India’s search for a No 4 batsman had started right after their loss to Pakistan in the final of the 2017 Champions Trophy. The rare collapse of India’s famed top three of Rohit Sharma, Virat Kohli and Shikhar Dhawan, and the subsequent failure of their middle order to do the repair job, were at the heart of India’s infamous defeat to their rivals in that match. However, it was the failure of their No 4 batsman, Yuvraj Singh, to churn out significant contributions throughout the duration of the tournament, which caught our eyes the most.
A 105 runs in four innings at an average of just 35.00, which was also boosted by an unbeaten knock, was certainly not enough to meet the requirements of the position and, thus, began the quest to find the ideal No 4 batsman with the 2019 World Cup just a year-and-a-half away.
Mumbai batsman Shreyas Iyer was one of the first few players to audition for the No 4 spot.
And, his returns of 210 runs in five innings at a healthy average of 42, which also included two scores of fifty or more, suggested that India’s search should have ended right then and there.
Although he didn’t bat at No 4 in either of his knocks, the qualities he showed – his temperament, ability to rotate the strike and play the big shots with equal ease – suggested that he would be the ideal choice. However, the selectors chose to drop him inexplicably in order to perform a few more experiments and iterations.
They tried 12 more players at that position since then which included the likes of Manish Pandey, Kedar Jadhav, Ajinkya Rahane, Dinesh Karthik.
Moreover, the experiments continued even after they had embarked upon their World Cup journey and the likes of Rishabh Pant and Vijay Shankar were the subjects of it.
However, none of the batsmen seemed qualified enough to handle the responsibilities of this position even after a trial of around two years. Some of them did average over 40 in the limited number of opportunities they got, but their accumulations were once again boosted a lot by their unbeaten knocks, which means their average returns per innings wasn’t satisfactory at all.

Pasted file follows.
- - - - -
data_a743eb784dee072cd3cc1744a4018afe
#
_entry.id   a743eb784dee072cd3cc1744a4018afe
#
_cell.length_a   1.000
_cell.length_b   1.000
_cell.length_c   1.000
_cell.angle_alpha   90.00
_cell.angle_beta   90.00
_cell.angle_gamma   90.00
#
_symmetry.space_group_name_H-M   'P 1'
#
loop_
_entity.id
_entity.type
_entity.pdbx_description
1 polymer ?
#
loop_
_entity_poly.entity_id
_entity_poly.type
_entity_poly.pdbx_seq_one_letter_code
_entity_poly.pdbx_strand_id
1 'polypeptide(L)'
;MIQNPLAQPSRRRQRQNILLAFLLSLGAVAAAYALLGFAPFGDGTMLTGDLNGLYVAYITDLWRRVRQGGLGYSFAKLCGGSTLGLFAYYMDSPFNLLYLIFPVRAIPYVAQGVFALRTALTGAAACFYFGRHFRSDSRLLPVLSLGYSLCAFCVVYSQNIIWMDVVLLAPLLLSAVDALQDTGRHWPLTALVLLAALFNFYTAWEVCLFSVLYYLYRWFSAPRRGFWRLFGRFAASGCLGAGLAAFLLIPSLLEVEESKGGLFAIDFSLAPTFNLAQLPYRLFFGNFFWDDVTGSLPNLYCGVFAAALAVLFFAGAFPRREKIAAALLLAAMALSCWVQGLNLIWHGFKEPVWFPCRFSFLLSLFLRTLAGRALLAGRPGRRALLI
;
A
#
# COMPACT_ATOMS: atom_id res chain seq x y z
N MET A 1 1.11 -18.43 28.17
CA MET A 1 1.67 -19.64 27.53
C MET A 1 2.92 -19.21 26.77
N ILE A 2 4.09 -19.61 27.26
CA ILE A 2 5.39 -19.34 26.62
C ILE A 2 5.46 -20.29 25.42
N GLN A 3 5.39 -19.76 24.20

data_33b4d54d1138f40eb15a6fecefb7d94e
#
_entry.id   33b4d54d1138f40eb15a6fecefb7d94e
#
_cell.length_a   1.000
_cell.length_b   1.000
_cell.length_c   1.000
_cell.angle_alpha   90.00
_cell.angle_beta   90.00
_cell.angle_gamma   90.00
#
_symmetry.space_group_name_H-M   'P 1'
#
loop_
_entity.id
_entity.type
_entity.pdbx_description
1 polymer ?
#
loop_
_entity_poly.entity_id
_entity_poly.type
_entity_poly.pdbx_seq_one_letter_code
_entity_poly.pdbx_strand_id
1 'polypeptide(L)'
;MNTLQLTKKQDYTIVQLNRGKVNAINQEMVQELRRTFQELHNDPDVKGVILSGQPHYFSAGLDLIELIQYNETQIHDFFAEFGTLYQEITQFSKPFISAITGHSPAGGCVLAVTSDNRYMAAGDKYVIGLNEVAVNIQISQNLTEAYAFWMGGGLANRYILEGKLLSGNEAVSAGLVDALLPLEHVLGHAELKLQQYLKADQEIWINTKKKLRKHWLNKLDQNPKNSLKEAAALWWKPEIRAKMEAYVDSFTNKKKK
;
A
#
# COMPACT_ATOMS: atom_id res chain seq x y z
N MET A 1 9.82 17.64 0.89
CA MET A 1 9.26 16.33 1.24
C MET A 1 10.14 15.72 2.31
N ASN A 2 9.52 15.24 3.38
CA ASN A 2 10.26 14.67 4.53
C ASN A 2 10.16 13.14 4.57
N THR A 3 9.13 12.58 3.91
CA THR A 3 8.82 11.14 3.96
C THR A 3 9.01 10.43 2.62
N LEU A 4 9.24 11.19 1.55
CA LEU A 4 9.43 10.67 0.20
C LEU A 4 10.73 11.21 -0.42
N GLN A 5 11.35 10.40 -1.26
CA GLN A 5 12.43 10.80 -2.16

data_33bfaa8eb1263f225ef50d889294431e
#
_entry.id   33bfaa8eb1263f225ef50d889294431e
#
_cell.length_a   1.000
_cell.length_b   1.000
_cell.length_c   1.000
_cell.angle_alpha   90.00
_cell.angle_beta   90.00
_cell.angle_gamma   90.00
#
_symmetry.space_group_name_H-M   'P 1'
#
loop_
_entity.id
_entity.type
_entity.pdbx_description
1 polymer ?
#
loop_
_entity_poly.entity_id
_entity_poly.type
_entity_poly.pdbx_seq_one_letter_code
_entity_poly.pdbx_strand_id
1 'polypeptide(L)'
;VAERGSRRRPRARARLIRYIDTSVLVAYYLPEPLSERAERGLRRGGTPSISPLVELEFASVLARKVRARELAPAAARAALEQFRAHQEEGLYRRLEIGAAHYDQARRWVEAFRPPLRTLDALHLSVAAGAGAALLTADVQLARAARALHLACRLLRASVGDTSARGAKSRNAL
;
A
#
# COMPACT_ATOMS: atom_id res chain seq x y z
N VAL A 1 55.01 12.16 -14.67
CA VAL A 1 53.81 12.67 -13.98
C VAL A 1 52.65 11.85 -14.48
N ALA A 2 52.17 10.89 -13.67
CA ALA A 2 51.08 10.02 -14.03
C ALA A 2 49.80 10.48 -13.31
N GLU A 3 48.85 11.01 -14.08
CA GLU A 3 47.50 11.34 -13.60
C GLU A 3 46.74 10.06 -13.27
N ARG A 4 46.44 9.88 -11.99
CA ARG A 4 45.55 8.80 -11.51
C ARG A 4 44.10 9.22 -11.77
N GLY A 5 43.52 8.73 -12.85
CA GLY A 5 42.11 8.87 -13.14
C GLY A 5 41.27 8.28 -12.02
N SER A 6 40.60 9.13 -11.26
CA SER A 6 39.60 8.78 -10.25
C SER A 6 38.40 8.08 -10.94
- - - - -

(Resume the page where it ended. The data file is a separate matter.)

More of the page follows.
India Turn Back to Shreyas Iyer
Such poor returns from these batsmen, and yet another batting debacle which saw India bowing out of the World Cup after the semi-final defeat to New Zealand in an embarrassing manner, meant that they had to come back to the batsman whom they had dropped a year ago without citing any valid reason. That batsman was none other than Shreyas Iyer.
The 24-year-old had been churning out runs consistently in domestic cricket over the years. A tally of 4,592 runs in 54 first-class matches at an outstanding average of 52.18 serve testimony of his quality as a batsman. Moreover, a tally of around 2,905 runs at an average of 43.05 in List A cricket and 2815 runs at an average of 31.98 in 101 T20 matches also give an idea about his adaptability across formats.
All these runs have come while batting mostly in the middle-order, yet the selectors had turned a blind-eye towards Iyer.
So much that even he had to vent out his frustration in an interview recently.
“If there was some other player in place of me, he would have also felt disappointed. Your eventual goal is to play for your country. I was disappointed when I was dropped and didn’t get fair enough chances,” Iyer had told The Times of India back in March 2019.
Disappointed, But Not Out
Selection wasn’t in his hands but Iyer kept doing what was in his control all this while, which is scoring runs consistently. He showed what he is capable of in the Indian Premier League this year.